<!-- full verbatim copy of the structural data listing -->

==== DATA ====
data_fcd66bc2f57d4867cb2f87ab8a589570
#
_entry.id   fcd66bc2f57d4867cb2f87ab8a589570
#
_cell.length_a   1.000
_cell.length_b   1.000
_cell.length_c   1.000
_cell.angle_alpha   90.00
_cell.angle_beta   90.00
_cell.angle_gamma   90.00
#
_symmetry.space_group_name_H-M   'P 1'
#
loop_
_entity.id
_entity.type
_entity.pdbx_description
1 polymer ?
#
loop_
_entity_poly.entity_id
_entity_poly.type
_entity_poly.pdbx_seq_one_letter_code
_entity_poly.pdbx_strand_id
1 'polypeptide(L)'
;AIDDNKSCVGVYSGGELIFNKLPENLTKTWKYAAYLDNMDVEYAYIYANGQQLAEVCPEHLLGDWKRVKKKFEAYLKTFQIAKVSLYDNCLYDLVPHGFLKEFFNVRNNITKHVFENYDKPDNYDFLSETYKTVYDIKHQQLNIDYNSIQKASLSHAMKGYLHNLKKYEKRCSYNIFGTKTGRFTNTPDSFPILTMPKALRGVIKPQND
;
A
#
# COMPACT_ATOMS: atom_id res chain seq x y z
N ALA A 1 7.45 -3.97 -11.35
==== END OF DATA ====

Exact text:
data_fcd66bc2f57d4867cb2f87ab8a589570
#
_entry.id   fcd66bc2f57d4867cb2f87ab8a589570
#
_cell.length_a   1.000
_cell.length_b   1.000
_cell.length_c   1.000
_cell.angle_alpha   90.00
_cell.angle_beta   90.00
_cell.angle_gamma   90.00
#
_symmetry.space_group_name_H-M   'P 1'
#
loop_
_entity.id
_entity.type
_entity.pdbx_description
1 polymer ?
#
loop_
_entity_poly.entity_id
_entity_poly.type
_entity_poly.pdbx_seq_one_letter_code
_entity_poly.pdbx_strand_id
1 'polypeptide(L)'
;AIDDNKSCVGVYSGGELIFNKLPENLTKTWKYAAYLDNMDVEYAYIYANGQQLAEVCPEHLLGDWKRVKKKFEAYLKTFQIAKVSLYDNCLYDLVPHGFLKEFFNVRNNITKHVFENYDKPDNYDFLSETYKTVYDIKHQQLNIDYNSIQKASLSHAMKGYLHNLKKYEKRCSYNIFGTKTGRFTNTPDSFPILTMPKALRGVIKPQND
;
A
#
# COMPACT_ATOMS: atom_id res chain seq x y z
N ALA A 1 7.45 -3.97 -11.35